A California federal court has approved the settlement of a lawsuit alleging Post Foods LLC misrepresented the nutritional value of its cereals because of the added sugar content. Krommenhock v. Post Foods LLC, No. 16-4958 (N.D. Cal., entered February 24, 2021). Under the settlement agreement, Post will pay $15 million to the nationwide class and remove phrases related to nutritional benefits on its packaging if more than 10% of the cereal's calories per serving come from added sugar.

A California federal court has denied a motion to dismiss an advocacy group lawsuit brought against the U.S. Department of Agriculture (USDA) challenging the implementation of the Food Safety and Inspection Service's New Swine Inspection System (NSIS). Ctr. for Food Safety v. Perdue, No. 20-0256 (N.D. Cal., entered February 4, 2021). The plaintiffs, several advocacy groups including the Center for Food Safety and Food & Water Watch, argued that the rule change violated the Administrative Procedure Act. The court found that the plaintiffs could reasonably argue a "credible threat," a standard in threatened environmental harm cases that "also applies to food safety cases such as this one." "Here, Plaintiffs allege that the new NSIS procedures outlined in the Final Rule erode several important features of the traditional inspection process increasing the likelihood that adulterated pork products will enter the food supply and thus putting their members at risk of illness…

California Attorney General Xavier Becerra filed a lawsuit against five importers, wholesalers and distributors of seafood, alleging they sell fish with levels of cadmium and lead high enough to require warnings governed by the Safe Drinking Water and Toxic Enforcement Act (Prop. 65). California v. Pacific Am. Fish Co. Inc. (Cal. Super. Ct., filed December 28, 2020). The companies—Pacific American Fish Company, Rhee Bros., Seaquest Seafood Corporation, Jayone Foods and Clearwater Seafoods—sell products such as clams, mussels, octopus, oysters, squids and snails. “When California's consumers, restaurants, and supermarkets purchase seafood, they shouldn’t have to worry about whether the products they’re buying contain toxic chemicals,” Becerra said in a press release. “The seafood industry has a responsibility to ensure the safety of its products – and to warn consumers of any risks. I hope this lawsuit serves as a warning to any company that might skirt its responsibilities under Proposition 65. The California…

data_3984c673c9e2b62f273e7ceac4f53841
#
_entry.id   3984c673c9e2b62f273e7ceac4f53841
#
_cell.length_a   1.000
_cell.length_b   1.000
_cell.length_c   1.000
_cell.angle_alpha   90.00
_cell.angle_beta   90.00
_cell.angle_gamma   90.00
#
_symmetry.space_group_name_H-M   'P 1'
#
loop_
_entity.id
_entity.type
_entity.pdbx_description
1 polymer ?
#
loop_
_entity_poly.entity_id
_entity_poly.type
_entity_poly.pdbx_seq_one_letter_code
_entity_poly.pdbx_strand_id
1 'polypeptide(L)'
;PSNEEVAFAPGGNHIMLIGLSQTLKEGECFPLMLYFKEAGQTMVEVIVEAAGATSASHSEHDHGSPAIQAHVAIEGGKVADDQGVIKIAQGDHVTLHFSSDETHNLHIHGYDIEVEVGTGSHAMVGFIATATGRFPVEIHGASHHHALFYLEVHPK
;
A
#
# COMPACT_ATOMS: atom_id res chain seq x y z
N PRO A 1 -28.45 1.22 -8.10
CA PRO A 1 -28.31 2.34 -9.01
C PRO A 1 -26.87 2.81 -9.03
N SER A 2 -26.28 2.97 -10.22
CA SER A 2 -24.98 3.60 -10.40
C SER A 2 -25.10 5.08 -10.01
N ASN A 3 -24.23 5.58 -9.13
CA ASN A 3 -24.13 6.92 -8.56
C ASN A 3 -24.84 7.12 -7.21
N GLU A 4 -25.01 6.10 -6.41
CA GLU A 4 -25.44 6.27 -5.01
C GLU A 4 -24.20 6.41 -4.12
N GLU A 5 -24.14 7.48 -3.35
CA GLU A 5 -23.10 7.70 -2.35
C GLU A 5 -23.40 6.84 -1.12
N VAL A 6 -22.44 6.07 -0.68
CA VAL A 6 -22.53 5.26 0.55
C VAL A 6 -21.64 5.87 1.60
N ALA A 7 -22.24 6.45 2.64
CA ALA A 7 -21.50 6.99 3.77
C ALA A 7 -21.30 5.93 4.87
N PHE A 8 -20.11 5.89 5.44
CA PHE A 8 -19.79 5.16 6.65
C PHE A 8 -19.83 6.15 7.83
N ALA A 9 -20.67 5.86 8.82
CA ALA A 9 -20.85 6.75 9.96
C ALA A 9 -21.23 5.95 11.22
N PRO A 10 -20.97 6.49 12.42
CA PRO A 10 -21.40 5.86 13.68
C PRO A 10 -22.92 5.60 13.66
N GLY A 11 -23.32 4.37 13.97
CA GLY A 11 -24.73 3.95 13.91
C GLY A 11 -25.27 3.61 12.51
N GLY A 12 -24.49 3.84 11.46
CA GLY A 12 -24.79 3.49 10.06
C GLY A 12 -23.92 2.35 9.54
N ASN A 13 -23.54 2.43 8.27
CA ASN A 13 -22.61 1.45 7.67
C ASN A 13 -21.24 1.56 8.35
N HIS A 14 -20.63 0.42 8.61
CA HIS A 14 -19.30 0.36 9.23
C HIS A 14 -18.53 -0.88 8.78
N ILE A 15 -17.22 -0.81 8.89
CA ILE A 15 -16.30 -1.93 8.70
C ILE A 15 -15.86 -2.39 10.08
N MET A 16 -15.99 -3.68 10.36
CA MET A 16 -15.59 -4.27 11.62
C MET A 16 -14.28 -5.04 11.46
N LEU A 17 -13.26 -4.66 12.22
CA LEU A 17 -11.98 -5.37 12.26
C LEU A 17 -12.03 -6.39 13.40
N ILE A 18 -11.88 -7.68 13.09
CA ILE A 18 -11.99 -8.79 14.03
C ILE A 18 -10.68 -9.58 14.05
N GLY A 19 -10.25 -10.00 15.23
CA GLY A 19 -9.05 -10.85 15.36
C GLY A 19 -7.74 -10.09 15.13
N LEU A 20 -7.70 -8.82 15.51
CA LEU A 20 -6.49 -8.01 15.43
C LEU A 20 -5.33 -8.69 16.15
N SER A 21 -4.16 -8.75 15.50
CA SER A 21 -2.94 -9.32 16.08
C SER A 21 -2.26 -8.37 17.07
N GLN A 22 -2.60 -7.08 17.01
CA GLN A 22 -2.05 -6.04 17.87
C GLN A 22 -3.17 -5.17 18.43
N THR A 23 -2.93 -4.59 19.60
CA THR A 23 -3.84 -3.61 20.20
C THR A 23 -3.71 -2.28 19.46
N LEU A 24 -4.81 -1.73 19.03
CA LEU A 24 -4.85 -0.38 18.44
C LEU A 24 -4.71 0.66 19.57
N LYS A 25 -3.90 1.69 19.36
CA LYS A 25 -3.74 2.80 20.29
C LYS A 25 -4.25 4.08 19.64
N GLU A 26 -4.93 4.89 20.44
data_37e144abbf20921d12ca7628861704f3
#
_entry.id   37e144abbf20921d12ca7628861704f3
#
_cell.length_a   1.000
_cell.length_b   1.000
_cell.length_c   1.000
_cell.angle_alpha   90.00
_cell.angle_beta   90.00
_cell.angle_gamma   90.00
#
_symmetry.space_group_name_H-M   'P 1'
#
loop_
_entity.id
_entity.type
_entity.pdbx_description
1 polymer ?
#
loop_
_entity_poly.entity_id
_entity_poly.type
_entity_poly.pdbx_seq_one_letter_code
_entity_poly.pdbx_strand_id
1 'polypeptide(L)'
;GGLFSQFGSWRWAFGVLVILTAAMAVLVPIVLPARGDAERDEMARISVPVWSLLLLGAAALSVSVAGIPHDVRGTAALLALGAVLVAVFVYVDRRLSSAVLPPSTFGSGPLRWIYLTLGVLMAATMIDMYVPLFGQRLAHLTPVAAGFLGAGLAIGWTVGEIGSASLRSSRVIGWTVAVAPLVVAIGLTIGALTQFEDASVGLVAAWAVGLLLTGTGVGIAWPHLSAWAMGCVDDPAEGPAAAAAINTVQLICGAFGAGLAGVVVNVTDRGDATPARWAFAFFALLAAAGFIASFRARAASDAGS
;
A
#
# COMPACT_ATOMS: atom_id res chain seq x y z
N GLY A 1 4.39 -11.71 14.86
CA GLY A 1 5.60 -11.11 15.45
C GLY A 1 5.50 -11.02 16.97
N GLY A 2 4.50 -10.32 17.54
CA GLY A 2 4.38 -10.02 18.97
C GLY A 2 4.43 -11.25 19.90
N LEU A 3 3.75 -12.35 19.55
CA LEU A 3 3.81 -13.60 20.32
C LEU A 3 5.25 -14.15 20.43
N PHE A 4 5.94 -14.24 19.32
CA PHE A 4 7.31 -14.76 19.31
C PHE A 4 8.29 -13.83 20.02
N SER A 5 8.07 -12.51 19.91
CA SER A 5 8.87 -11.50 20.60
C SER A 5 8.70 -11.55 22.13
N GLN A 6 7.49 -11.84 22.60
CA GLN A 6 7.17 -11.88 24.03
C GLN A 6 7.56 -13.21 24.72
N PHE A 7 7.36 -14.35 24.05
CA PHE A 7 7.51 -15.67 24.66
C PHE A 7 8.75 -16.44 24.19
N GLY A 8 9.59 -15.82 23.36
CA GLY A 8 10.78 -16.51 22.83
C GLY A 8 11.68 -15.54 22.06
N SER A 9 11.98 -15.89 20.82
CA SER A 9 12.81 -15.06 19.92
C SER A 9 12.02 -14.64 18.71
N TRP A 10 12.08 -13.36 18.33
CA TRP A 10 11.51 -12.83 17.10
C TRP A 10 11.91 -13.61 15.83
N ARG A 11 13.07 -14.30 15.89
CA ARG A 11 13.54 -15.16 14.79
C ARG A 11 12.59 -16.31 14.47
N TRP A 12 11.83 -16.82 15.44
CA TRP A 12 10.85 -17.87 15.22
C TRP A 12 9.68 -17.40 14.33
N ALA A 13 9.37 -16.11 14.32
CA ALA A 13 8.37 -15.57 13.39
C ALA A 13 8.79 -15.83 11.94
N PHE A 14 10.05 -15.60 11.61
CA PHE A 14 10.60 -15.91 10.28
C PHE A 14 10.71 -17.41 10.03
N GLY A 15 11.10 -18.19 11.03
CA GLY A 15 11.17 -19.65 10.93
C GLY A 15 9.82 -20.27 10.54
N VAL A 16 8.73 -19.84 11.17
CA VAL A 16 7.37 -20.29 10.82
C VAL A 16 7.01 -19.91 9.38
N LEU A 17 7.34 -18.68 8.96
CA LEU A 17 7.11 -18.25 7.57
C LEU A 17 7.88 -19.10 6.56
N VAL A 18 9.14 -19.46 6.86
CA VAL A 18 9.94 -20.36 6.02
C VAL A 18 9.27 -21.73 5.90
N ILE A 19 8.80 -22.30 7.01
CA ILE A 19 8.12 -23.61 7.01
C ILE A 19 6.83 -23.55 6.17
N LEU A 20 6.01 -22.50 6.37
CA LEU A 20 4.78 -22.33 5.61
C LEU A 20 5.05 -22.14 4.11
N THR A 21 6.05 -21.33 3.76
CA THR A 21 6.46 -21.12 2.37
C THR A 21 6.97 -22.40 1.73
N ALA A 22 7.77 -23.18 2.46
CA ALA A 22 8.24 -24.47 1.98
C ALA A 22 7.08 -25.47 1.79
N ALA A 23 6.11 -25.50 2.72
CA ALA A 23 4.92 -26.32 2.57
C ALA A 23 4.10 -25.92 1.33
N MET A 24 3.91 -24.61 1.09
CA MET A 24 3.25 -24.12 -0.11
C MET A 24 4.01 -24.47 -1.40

A putative class action has alleged that Subway Restaurants Inc. sells tuna products that "do not contain any tuna nor have any ingredient that constitutes tuna"—the products "are completely bereft of tuna as an ingredient," according to the complaint. Dhanowa v. Subway Restaurants Inc., No. 21-0498 (N.D. Cal., filed January 21, 2021). "As independent testing has repeatedly affirmed, the Products are made from anything but tuna," the complaint asserts. "On the contrary, the Products are made from a mixture of various concoctions that do not constitute tuna, yet have been blended together by Defendants to imitate the appearance of tuna. Defendants identified, labeled and advertised the Products as 'tuna' to consumers, when in fact they were not tuna. Yet, Defendants have systematically and consistently continued to label and advertise the Products as 'tuna.'" The complaint does not note what the Subway products are purportedly composed of if not tuna. The plaintiffs…